Nicholas DONATO III, etc., et al., respondents, v. ELRAC, INC., et al., appellants, Jonathan Holm, etc., defendant.
In an action to recover damages for personal injuries, etc., the defendant Loni Holm appeals, as limited by her brief, from so much of an order of the Supreme Court, Orange County (Rosenwasser, J.), dated February 6, 2004, as denied that branch of her cross motion which was for summary judgment dismissing the complaint insofar as asserted against her, and the defendants ELRAC, Inc., ELRAC, Inc., d/b/a Enterprise Rent-A-Car, Enterprise Rent-A-Car, and Enterprise Rent-A-Car Company separately appeal, as limited by their brief, from so much of the same order as denied that branch of their cross motion which was for summary judgment dismissing the complaint insofar as asserted against them.
ORDERED that the order is affirmed insofar as appealed from, with one bill of costs payable by the appellants appearing separately and filing separate briefs.
On January 27, 2002, at approximately 3:30 A.M., the 13-year-old defendant, Jonathan Holm, was operating a vehicle on Old Tuxedo Road in Orange County. The injured infant plaintiff was a passenger in the vehicle. The driver lost control of the vehicle while speeding and struck approximately five trees. The vehicle involved in the accident had been rented by the infant defendant's mother, the defendant Loni Holm, approximately four days before the accident.
Thereafter, the plaintiffs commenced this action against the infant defendant, Jonathan Holm, Loni Holm, and ELRAC, Inc., ELRAC, Inc., d/b/a Enterprise Rent-A-Car, Enterprise Rent-A-Car, and Enterprise Rent-A-Car Company (hereinafter collectively ELRAC), alleging that the infant defendant's negligent operation of the vehicle caused the infant plaintiff's injuries and that Loni Holm and ELRAC were responsible for those injuries pursuant to Vehicle and Traffic Law § 388. The Supreme Court granted those branches of the cross motions of Loni Holm and ELRAC which were for leave to amend their answers to assert the defense of the absence of permissive use, but denied those branches of their cross motions which were for summary judgment because it was not appropriate to grant summary judgment without permitting the plaintiffs to proceed with discovery. We affirm.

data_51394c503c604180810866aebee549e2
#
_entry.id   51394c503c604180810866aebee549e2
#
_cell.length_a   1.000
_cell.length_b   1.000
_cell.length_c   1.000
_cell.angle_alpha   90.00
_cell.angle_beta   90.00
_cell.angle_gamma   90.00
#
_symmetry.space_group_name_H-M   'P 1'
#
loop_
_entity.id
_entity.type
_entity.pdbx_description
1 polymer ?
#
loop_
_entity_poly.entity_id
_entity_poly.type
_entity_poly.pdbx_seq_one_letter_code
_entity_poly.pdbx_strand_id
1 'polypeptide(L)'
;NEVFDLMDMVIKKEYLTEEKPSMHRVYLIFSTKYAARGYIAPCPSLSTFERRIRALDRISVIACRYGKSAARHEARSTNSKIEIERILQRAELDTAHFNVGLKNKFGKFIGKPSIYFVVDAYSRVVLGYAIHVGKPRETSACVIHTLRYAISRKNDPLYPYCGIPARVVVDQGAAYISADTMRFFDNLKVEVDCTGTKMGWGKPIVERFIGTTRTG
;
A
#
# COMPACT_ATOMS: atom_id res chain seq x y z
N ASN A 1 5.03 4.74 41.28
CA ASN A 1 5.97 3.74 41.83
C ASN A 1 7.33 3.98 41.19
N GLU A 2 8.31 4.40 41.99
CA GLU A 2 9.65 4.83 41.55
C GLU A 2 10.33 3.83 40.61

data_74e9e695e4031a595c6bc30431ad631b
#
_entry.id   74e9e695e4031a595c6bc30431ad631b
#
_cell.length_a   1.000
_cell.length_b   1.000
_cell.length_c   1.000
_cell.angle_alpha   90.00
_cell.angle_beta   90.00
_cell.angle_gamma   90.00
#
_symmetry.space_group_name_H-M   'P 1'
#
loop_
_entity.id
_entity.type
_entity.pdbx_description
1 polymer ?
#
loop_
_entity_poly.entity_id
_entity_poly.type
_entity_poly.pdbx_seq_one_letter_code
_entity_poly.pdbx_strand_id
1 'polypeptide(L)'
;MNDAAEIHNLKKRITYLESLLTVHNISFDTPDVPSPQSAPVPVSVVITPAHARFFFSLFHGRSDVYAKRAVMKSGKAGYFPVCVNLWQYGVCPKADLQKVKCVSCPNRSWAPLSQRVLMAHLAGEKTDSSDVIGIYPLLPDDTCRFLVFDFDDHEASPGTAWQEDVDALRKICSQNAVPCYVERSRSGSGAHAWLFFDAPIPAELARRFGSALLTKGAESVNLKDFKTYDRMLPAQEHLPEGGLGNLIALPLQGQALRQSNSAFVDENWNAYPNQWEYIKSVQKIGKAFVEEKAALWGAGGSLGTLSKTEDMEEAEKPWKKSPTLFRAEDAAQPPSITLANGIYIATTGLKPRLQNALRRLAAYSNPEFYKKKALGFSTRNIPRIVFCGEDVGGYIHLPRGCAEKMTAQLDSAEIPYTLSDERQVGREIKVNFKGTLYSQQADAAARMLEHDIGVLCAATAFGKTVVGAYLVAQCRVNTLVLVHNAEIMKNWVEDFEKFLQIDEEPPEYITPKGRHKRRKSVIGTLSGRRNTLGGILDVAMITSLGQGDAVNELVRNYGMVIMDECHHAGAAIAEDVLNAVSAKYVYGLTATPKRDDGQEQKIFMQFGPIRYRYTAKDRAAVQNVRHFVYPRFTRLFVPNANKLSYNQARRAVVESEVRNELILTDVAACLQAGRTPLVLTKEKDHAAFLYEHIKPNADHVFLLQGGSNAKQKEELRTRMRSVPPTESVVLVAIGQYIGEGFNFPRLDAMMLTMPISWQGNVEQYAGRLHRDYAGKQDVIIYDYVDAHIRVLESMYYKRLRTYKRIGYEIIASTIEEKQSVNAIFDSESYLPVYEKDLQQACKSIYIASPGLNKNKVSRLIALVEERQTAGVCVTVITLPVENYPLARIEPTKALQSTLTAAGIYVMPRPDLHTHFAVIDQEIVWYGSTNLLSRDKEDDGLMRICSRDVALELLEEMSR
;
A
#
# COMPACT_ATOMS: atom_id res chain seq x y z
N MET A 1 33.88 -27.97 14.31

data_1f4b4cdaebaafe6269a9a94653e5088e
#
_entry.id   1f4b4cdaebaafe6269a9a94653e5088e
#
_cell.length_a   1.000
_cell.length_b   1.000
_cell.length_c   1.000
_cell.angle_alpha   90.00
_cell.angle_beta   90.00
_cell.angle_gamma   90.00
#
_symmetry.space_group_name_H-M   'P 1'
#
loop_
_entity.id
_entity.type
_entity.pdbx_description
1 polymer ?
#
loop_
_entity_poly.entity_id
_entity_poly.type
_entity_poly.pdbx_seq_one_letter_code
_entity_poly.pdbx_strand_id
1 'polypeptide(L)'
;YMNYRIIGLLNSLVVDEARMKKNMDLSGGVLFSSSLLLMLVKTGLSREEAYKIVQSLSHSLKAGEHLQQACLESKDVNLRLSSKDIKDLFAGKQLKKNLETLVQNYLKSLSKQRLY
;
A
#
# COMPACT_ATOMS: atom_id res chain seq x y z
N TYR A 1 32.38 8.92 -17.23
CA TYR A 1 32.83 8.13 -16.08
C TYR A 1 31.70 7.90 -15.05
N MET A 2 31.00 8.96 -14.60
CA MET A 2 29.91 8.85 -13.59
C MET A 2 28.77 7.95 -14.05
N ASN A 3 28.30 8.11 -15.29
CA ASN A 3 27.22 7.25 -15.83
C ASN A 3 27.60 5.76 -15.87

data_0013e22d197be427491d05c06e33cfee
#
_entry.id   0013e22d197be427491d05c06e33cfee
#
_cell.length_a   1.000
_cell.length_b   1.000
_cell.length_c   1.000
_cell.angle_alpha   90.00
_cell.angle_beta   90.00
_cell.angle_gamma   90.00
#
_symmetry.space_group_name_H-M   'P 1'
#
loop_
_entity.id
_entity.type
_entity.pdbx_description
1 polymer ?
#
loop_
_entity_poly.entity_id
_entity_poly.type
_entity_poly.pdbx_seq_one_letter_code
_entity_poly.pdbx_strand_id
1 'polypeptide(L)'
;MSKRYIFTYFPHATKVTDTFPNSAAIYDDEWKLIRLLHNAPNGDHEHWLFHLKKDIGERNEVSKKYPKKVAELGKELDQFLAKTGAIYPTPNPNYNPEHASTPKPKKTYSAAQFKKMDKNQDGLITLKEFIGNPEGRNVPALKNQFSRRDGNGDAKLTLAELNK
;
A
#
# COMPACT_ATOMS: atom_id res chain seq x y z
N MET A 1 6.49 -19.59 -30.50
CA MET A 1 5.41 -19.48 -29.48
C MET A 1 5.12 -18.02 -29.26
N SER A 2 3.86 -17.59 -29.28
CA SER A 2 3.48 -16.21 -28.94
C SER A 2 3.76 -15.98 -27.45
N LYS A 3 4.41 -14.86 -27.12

In opposition to those branches of the cross motions which were for summary judgment, the plaintiffs offered no evidence in admissible form regarding whether the infant defendant had permission to use the rental vehicle. However, before any pretrial disclosure, such information would be exclusively within the knowledge of the defendants, and thus, summary judgment was inappropriate at this time (see CPLR 3212[f]; Jered Contr. Corp. v. New York City Tr. Auth., 22 N.Y.2d 187, 194, 292 N.Y.S.2d 98, 239 N.E.2d 197; Procter & Gamble Distr. Co. v. Lawrence Am. Field Warehousing Corp., 16 N.Y.2d 344, 362, 266 N.Y.S.2d 785, 213 N.E.2d 873; Firesearch Corp. v. Micro Computer Controls Corp., 240 A.D.2d 365, 366, 658 N.Y.S.2d 110; Grumman Aerospace Corp. v. Rice, 199 A.D.2d 365, 366, 605 N.Y.S.2d 305; Silverman v. Arrow Linen Supply Co., 131 A.D.2d 459, 460, 516 N.Y.S.2d 92). Moreover, questions of credibility on motions for summary judgment should not be determined by affidavit, but rather, the movant's version should be subjected to cross-examination (see Frame v. Mack Markowitz, Inc., 125 A.D.2d 442, 443, 509 N.Y.S.2d 372).
Loni Holm failed to establish, prima facie, that the rental agreement was not for a period of greater than 30 days (see Vehicle and Traffic Law § 128; Dairylea Coop. v. Rossal, 64 N.Y.2d 1, 10, 483 N.Y.S.2d 1001, 473 N.E.2d 251; Motor Veh. Acc. Indem. Corp. v. Continental Natl. Am. Group Co., 35 N.Y.2d 260, 265, 360 N.Y.S.2d 859, 319 N.E.2d 182).
In light of our determination, we need not reach the parties' remaining contentions.